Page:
The AAPS Journal

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Recent Advances in Exosomal Protein Detection Via Liquid Biopsy Biosensors for Cancer Screening, Diagnosis, and Prognosis

Review Article Theme: Therapeutic and Diagnostic Applications of Exosomes and other Extracellular Vesicles
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  1. Theme: Therapeutic and Diagnostic Applications of Exosomes and other Extracellular Vesicles

Abstract

Current cancer diagnostic methods are challenged by low sensitivity, high false positive rate, limited tumor information, uncomfortable or invasive procedures, and high cost. Liquid biopsy that analyzes circulating biomarkers in body fluids represents a promising solution to these challenges. Exosomes are one of the promising cancer biomarkers for liquid biopsy because they are cell-secreted, nano-sized, extracellular vesicles that stably exist in all types of body fluids. Exosomes transfer DNAs, RNAs, proteins, and lipids from parent cells to recipient cells for intercellular communication and play important roles in cancer initiation, progression, and metastasis. Many liquid biopsy biosensors have been developed to offer non- or minimally-invasive, highly sensitive, simple, rapid, and cost-effective cancer diagnostics. This review summarized recent advances of liquid biopsy biosensors with a focus on the detection of exosomal proteins as biomarkers for cancer screening, diagnosis, and prognosis. We reviewed six major types of liquid biopsy biosensors including immunofluorescence biosensor, colorimetric biosensor, surface plasmon resonance (SPR) biosensor, surface-enhanced Raman scattering (SERS) biosensor, electrochemical biosensor, and nuclear magnetic resonance (NMR) biosensor. We shared our perspectives on future improvement of exosome-based liquid biopsy biosensors to accelerate their clinical translation.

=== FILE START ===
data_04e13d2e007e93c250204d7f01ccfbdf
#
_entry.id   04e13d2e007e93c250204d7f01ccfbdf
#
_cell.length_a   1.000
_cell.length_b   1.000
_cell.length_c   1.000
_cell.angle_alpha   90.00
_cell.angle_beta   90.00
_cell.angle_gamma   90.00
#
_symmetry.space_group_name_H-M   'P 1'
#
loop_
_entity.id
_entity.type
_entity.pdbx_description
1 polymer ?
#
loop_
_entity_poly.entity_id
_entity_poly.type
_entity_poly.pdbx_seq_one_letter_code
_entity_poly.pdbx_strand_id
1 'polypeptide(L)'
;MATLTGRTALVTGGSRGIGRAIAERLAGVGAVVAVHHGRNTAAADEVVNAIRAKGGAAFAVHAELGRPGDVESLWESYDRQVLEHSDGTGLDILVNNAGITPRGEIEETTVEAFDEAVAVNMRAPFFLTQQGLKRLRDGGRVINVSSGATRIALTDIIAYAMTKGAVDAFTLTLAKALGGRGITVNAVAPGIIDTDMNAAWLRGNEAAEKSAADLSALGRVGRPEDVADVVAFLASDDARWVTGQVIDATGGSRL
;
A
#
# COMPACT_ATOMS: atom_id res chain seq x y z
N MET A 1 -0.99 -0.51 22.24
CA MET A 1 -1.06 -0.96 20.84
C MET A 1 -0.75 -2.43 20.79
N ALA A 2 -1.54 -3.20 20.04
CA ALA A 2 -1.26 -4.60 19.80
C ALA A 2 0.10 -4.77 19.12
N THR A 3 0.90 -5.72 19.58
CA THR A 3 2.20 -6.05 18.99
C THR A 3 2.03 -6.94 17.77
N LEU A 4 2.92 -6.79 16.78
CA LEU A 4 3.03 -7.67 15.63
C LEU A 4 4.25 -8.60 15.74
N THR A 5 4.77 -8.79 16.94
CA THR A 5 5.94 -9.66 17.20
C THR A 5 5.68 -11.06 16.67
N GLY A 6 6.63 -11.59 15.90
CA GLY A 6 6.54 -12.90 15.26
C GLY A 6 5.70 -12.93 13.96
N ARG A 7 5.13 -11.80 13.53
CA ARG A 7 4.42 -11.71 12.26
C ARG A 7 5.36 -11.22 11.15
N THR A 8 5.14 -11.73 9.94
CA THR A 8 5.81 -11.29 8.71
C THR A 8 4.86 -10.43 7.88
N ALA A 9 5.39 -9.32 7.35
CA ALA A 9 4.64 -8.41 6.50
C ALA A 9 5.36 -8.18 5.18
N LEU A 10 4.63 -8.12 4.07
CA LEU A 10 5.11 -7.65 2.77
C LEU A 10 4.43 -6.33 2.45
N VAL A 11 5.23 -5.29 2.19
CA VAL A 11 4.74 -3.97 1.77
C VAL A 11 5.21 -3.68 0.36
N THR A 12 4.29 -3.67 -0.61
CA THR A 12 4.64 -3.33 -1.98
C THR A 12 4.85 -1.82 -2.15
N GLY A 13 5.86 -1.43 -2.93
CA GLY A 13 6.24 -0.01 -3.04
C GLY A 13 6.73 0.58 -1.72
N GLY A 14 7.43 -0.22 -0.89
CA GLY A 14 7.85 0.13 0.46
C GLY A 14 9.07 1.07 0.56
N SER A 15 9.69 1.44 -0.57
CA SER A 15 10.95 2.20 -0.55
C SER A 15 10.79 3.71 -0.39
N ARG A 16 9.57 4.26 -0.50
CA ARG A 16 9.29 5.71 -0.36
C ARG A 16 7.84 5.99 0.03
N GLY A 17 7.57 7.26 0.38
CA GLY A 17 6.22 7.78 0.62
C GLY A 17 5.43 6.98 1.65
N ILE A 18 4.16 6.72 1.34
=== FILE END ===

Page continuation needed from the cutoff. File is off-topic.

KEY WORDS

biosensor cancer diagnosis exosomes liquid biopsy 

Notes

Acknowledgments

Authors acknowledge the funding support from National Cancer Institute of the National Institutes of Health under award number 5R33CA191245. The content is solely the responsibility of the authors and does not necessarily represent the official views of the National Institutes of Health.

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Copyright information

© American Association of Pharmaceutical Scientists 2018

Authors and Affiliations

  1. 1.Department of Biomedical EngineeringUniversity at Buffalo, The State University of New YorkBuffaloUSA

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